(relates to fundamental topic of gene regulation) lac operon - genes for enzymes for metabolism of lactose, the disaccharide in milk. When lactose is present, allolactose pulls repressor off of operator so that RNA polymerase can move from promoter to make mRNA for genes (lacZ, lacY and lacA) that code for their respective enzymes (beta-galactosidase, permease and transacetylase, enzymes for lactose metabolism. The bacterium "does not bother" making lactose metabolizing enzymes unless lactose (the sugar in milk) is present. Note that one mRNA is for 3 proteins, never the case in eukaryotes.

The 1965 Nobel Prize was shared by FRANÇOIS JACOB and JACUES MONOD who established the operon model.

Lactose digestion in humans

Box on p. 113
(also reference in digestion chapter
All infants can digest lactose, obviously
There is a racial difference in whether adults have lactase.
Blacks and Asians are likely to be lactose intolerant
Caucasians are usually lactose tolerant
Europeans evolved with dairy husbandry

Eukaryotic gene structure and RNA processing

Figure 10-7
RNA polymerase II makes "pre-mRNA"
methylated G nucleotide - at 5' cap
extra copied after end of gene is not capped, degraded
poly-A tail 100-200 residues of adenylic acid
site shows where end of gene transcription should be.
primary transcript
Exons are spliced together and form the coding sequence, and introns are spliced out.

Question: Is this splicing useful in any way? (other than to get rid of junk DNA)
Answer: Different exons can be spliced together (for instance in different tissues) to make several different proteins from the same gene.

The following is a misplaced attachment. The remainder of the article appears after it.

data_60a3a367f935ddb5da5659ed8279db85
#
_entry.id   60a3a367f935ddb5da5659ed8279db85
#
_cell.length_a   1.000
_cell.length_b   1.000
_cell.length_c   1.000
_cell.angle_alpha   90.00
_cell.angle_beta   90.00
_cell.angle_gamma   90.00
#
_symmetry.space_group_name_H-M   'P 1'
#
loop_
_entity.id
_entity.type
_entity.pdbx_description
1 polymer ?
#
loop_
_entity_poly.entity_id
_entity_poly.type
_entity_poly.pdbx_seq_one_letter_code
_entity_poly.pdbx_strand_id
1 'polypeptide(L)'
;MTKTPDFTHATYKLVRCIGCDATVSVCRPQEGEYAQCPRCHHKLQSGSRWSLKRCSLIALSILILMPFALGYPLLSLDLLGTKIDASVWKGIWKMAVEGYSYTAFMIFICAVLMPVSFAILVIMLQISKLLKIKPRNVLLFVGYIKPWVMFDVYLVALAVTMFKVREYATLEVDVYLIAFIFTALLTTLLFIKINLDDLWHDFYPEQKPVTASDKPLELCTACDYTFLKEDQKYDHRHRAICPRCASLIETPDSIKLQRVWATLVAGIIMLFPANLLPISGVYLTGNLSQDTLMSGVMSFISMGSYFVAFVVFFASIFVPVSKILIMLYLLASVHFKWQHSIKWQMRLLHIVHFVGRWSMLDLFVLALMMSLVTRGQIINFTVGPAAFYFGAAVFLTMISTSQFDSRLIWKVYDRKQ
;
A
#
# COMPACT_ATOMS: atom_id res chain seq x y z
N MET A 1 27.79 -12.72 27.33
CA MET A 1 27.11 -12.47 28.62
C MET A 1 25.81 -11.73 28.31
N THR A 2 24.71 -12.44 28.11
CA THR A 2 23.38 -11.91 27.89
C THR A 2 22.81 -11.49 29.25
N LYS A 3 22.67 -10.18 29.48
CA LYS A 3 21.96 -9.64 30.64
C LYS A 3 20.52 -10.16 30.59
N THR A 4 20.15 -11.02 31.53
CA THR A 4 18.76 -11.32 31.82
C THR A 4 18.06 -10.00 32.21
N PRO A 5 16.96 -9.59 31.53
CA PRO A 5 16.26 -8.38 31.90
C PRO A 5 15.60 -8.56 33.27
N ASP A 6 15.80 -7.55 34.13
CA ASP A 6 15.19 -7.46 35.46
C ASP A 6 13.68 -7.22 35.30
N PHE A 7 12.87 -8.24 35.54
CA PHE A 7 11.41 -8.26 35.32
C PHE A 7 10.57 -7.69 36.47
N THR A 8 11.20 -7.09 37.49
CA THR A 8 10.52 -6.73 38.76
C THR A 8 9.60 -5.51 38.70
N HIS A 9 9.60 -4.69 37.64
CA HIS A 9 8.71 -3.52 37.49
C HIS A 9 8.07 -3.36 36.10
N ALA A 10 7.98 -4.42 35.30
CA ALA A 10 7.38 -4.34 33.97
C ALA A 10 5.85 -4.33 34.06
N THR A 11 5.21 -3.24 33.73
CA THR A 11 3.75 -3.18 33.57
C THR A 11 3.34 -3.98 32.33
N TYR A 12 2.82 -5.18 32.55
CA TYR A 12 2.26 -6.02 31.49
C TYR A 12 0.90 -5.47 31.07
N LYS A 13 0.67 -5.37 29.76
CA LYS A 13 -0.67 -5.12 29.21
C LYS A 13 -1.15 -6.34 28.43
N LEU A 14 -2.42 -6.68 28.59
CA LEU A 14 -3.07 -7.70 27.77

Promoting gene action

Note that there are places "upstream" of the "gene" (coding sequence), the promoter, where transcription factors (proteins) bind to notify RNA polymerase to do its job. Since the 1980's, there has been a lot of interest in "promoter bashing," determining properties of the transcription factors and the DNA sequences they interact with. Here is where many hormones and signaling pathways determine a cell's specifics

Questions used in 2007 and 2008 related to this outline

Ribosomes might be situated (A-where?) and serve (B-what function?).
(a) A in the nucleus; B to store genetic information.
(b) A in the Golgi apparatus; B to deliver energy.
*(c) A in the rough endoplasmic reticulum; B to synthesize proteins.
(d) A in the microsomal fraction; B to mediate transcription.
(e) A in the intercalated disk; B to carry the genetic code for each protein.

A poly-A tail characterizes
(a) the intron.
*(b) mRNA.
(c) the operator.
(d) methionine.
(e) the anticodon.

In eukaryotes, what gets spliced to what?
(a) The promoter to the coding sequence.
(b) The lacZ, LacY and LacA genes.
(c) The template and complementary DNA strands.
(d) Jacob to Monod.
*(e) One exon to another.

An amino acid can be coded for by more than one codon. What is this called?
(a) Heterozygosity
*(b) Degeneracy
(c) Nondisjunction
(d) Translation
(e) Nonsense mutations

The tRNA molecule for which amino acid binds to the start codon during translation?
(a) Tyrosine
(b) Glucose
(c) Arginine
(d) Glycine
*(e) Methionine

Humans only have a fraction of their DNA that codes for proteins. Where is this? (a) in ribosomes
(b) in operators
(c) in promoters
(d) in introns
*(e) in exons

What factor accounts for the variety of cell types in different tissues?
(a) Some cells are homozygous, others are heterozygous.